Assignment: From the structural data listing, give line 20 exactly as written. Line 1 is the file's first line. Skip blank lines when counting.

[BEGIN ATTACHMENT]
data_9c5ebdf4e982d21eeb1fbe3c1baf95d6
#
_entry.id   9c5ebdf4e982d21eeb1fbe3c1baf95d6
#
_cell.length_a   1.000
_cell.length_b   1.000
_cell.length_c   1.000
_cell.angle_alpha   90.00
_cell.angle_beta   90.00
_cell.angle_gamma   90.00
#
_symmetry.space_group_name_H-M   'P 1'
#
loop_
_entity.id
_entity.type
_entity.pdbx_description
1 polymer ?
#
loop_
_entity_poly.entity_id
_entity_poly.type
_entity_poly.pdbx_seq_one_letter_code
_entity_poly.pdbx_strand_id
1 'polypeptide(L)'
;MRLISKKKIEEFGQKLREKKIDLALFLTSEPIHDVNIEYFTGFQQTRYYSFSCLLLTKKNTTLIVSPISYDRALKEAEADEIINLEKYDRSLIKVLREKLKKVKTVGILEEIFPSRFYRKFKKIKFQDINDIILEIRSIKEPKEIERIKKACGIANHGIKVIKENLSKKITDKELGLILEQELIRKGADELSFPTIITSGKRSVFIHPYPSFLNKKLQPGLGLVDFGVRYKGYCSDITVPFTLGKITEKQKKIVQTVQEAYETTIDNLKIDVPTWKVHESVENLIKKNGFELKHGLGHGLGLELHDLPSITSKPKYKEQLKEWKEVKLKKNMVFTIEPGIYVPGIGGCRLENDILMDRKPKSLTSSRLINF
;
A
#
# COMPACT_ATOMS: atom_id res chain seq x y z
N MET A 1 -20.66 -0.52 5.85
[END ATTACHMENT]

loop_